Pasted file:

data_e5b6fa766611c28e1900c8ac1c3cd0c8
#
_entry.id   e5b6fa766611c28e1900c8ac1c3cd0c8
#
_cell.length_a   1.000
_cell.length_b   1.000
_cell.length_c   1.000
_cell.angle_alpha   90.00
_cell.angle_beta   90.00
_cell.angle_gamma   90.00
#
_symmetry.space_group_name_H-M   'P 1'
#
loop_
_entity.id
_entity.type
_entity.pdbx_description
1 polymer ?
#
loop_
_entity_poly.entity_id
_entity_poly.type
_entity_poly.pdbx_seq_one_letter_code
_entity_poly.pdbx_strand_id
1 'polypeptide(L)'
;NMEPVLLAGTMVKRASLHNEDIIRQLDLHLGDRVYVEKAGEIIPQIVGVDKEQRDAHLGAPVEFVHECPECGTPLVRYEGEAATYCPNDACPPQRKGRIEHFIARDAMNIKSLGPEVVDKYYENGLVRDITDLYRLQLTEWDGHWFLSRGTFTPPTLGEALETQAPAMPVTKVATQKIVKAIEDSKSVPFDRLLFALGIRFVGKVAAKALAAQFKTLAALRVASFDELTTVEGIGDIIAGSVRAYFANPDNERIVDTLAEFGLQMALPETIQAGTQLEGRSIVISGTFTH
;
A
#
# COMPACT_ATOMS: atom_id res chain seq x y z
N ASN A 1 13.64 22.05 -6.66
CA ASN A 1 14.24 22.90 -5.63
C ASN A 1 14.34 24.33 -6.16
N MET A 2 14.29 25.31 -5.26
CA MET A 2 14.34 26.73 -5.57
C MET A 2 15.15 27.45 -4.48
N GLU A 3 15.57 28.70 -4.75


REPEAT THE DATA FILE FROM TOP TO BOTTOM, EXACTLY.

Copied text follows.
data_e5b6fa766611c28e1900c8ac1c3cd0c8
#
_entry.id   e5b6fa766611c28e1900c8ac1c3cd0c8
#
_cell.length_a   1.000
_cell.length_b   1.000
_cell.length_c   1.000
_cell.angle_alpha   90.00
_cell.angle_beta   90.00
_cell.angle_gamma   90.00
#
_symmetry.space_group_name_H-M   'P 1'
#
loop_
_entity.id
_entity.type
_entity.pdbx_description
1 polymer ?
#
loop_
_entity_poly.entity_id
_entity_poly.type
_entity_poly.pdbx_seq_one_letter_code
_entity_poly.pdbx_strand_id
1 'polypeptide(L)'
;NMEPVLLAGTMVKRASLHNEDIIRQLDLHLGDRVYVEKAGEIIPQIVGVDKEQRDAHLGAPVEFVHECPECGTPLVRYEGEAATYCPNDACPPQRKGRIEHFIARDAMNIKSLGPEVVDKYYENGLVRDITDLYRLQLTEWDGHWFLSRGTFTPPTLGEALETQAPAMPVTKVATQKIVKAIEDSKSVPFDRLLFALGIRFVGKVAAKALAAQFKTLAALRVASFDELTTVEGIGDIIAGSVRAYFANPDNERIVDTLAEFGLQMALPETIQAGTQLEGRSIVISGTFTH
;
A
#
# COMPACT_ATOMS: atom_id res chain seq x y z
N ASN A 1 13.64 22.05 -6.66
CA ASN A 1 14.24 22.90 -5.63
C ASN A 1 14.34 24.33 -6.16
N MET A 2 14.29 25.31 -5.26
CA MET A 2 14.34 26.73 -5.57
C MET A 2 15.15 27.45 -4.48
N GLU A 3 15.57 28.70 -4.75